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17 August 2016

Mères françaises (1917)

Today's film special is about the French war propaganda film Mères françaises/French Mothers (René Hervil, Louis Mercanton, 1917) with a series of postcards from Italy. Star of the film was the legendary French actress Sarah Bernhardt, who was 72 at the time, but had not lost her immense star power yet.

Mères françaises (1917)
Italian postcard. Sarah Bernhardt as Mme D'Urbex in Mères françaises (René Hervil, Louis Mercanton, 1917). Caption: From every corner of France men departed to do their own duty.

Mères françaises (1917)
Italian postcard by IPA CT, no. 5747. Photo: publicity still for Mères françaises (René Hervil, Louis Mercanton, 1917). Caption: The bells are hammering.

Mères françaises (1917)
Italian postcard. Sarah Bernhardt as Mme D'Urbex in Mères françaises (René Hervil, Louis Mercanton, 1917). Caption: Mme D'Urbex is head nurse in a hospital in Reims.

Mères françaises (1917)
Italian postcard. Sarah Bernhardt as Mme D'Urbex in Mères françaises (René Hervil, Louis Mercanton, 1917). Caption: I am Mme D'Urbex, I confirm my son was here.

The Summer of 1914


Mères françaises/French Mothers (René Hervil, Louis Mercanton, 1917) is a melodrama situated in the summer of 1914, just before the outburst of the 'great war', World War I. French mother Madame Jeanne d'Urbex (Sarah Bernhardt) lives with her husband, a retired army officer (George Deneubourg), and son Robert (Jean Angelo) at their château in the village of Mercurey in eastern France.

Jeanne is the godmother of Marie Lebroux (Louise Lagrange), the daughter of a couple who manage a farm on their estate with their son Victor and an adopted orphan, Noret (Jean Signoret).

Father Lebroux shares the pacifist views of the village schoolmaster, Guinot (Gabriel Signoret), and is equally certain that another war is impossible. But when Austro-Hungary declares war on Serbia, it isn't long before the whole of Europe is drawn into a long and bloody conflict.

With their sons, husbands and brothers away fighting for the glory of France, the womenfolk must do their duty back home - gathering in the harvest and tending to the war wounded. Madame d'Urbex is employed as a matron at Reims hospital when she learns that her son has been gravely wounded.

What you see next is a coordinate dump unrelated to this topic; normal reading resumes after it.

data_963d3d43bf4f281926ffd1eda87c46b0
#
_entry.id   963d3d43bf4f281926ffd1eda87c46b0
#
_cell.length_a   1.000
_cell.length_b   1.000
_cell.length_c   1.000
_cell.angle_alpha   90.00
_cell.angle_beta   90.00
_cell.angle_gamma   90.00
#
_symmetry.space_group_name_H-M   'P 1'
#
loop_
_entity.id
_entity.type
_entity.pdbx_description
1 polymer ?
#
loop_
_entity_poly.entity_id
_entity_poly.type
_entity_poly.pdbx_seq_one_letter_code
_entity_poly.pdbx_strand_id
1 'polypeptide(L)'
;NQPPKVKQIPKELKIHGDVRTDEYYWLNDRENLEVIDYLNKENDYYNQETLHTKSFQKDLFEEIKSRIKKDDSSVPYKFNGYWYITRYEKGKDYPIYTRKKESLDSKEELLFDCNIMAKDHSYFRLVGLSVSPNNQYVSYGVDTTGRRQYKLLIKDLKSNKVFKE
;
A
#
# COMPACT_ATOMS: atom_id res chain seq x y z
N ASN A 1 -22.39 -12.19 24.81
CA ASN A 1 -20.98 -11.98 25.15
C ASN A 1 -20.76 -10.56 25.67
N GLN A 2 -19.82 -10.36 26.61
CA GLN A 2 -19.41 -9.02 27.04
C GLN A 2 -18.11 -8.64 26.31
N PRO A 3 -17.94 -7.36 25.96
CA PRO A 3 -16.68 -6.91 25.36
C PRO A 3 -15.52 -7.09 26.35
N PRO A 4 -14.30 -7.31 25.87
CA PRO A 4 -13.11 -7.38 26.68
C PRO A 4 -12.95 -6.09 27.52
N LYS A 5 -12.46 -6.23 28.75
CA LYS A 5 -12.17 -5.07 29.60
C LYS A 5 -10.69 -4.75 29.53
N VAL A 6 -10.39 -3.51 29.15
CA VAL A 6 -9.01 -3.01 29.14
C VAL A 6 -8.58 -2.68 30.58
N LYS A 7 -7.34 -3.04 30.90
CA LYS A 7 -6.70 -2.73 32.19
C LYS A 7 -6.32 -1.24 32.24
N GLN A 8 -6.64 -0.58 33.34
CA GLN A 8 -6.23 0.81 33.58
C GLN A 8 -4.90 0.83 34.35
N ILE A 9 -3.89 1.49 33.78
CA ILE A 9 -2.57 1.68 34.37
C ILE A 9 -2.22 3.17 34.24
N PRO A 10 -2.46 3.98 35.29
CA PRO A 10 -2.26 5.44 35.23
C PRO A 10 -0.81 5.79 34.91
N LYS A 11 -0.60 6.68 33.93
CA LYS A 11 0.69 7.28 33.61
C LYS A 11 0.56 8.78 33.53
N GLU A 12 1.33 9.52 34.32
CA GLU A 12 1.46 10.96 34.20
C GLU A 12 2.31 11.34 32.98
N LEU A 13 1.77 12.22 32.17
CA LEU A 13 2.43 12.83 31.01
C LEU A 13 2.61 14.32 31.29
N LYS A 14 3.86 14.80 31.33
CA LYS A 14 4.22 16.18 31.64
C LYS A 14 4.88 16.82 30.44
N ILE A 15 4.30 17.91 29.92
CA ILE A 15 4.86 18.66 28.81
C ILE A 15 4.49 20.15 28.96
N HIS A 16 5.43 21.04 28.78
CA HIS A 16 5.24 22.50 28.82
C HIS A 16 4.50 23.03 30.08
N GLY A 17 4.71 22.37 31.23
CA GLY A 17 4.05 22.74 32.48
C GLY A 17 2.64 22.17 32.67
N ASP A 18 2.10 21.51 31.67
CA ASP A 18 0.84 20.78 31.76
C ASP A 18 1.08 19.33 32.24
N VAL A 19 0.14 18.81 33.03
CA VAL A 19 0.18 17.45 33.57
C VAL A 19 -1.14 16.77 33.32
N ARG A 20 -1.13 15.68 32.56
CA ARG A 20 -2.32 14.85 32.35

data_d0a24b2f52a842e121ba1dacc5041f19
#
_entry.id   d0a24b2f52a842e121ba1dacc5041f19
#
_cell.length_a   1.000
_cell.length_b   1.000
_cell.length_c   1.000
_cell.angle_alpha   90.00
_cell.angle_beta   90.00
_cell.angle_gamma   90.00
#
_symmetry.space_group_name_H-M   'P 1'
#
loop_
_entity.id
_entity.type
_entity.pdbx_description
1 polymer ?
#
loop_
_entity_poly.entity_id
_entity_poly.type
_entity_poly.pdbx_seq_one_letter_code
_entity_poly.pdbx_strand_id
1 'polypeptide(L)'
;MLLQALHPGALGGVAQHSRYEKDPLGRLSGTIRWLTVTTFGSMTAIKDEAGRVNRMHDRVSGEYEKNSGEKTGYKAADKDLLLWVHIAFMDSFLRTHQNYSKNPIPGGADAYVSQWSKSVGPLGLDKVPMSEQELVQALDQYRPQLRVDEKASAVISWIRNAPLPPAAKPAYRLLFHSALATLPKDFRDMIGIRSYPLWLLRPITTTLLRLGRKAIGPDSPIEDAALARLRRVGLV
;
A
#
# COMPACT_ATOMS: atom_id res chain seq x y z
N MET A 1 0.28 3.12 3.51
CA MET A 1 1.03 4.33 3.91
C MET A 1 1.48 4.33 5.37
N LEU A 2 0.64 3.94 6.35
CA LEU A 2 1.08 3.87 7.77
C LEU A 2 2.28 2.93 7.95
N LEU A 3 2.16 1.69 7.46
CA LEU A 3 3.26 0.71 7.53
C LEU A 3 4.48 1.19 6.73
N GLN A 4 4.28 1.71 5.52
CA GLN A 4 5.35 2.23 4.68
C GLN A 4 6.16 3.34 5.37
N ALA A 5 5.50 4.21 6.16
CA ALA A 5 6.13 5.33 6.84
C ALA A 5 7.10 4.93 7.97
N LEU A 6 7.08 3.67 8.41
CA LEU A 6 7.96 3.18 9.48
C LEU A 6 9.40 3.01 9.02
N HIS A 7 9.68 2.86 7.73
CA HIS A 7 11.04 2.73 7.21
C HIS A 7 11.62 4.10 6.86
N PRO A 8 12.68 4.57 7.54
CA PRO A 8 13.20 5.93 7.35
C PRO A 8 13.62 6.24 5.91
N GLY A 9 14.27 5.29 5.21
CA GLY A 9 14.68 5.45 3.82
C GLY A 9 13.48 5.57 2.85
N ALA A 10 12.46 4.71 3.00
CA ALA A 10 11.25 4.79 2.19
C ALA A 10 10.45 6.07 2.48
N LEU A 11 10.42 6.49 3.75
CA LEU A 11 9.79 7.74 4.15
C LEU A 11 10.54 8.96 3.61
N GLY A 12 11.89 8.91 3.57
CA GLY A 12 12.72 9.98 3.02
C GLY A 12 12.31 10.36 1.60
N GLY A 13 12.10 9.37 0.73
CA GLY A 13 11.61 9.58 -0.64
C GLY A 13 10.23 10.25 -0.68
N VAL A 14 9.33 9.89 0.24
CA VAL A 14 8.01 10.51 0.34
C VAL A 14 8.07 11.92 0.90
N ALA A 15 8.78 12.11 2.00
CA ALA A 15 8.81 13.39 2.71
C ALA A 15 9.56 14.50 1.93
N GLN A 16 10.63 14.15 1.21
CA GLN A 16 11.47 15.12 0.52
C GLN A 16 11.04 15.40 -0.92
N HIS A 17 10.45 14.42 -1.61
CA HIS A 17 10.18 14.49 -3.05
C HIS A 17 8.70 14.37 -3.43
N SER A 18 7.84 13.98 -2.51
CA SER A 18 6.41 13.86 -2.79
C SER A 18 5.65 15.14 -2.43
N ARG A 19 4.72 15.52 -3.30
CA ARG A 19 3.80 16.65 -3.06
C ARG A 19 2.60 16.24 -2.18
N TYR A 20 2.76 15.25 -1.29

Determined to see him, she risks her own life by venturing close to the enemy lines, but Robert dies before she can reach him. Not long afterwards, she learns that her husband has also been killed in action.

When Guinot returns to his home village, he is blind and, out of a sense of duty, Marie feels bound to marry him. Realising that it is Noret she really loves, Guinot gives her up and urges her to marry Noret instead, insisting that the engagement takes place before Noret returns to the front. Guinot himself will return a - blinded - schoolmaster, beloved by the children and by Mme D'Urbex.

Mères françaises (1917)
Italian postcard by IPA CT, no. 5742. Sarah Bernhardt in Mères françaises (René Hervil, Louis Mercanton, 1917). Caption: At night, at the appointment, Jeanne d'Urbex stood in front of the statue of her holy patroness.

Mères françaises (1917)
Italian postcard. Sarah Bernhardt as Mme D'Urbex and Gabriel Signoret as Guinot in Mères françaises (René Hervil, Louis Mercanton, 1917). Caption: Who is near me?

Mères françaises (1917)
Italian postcard. Sarah Bernhardt as Mme D'Urbex, Gabriel Signoret as Guinot and Louise Lagrange as Marie in Mères françaises (René Hervil, Louis Mercanton, 1917). Caption: Sorrowful bethrothal.

Mères françaises (1917)
Italian postcard. Sarah Bernhardt as Mme D'Urbex and Louise Lagrange as Marie in Mères françaises (René Hervil, Louis Mercanton, 1917). Caption: Tell your son I will remain his fiancée.

The most famous actress in the history of the world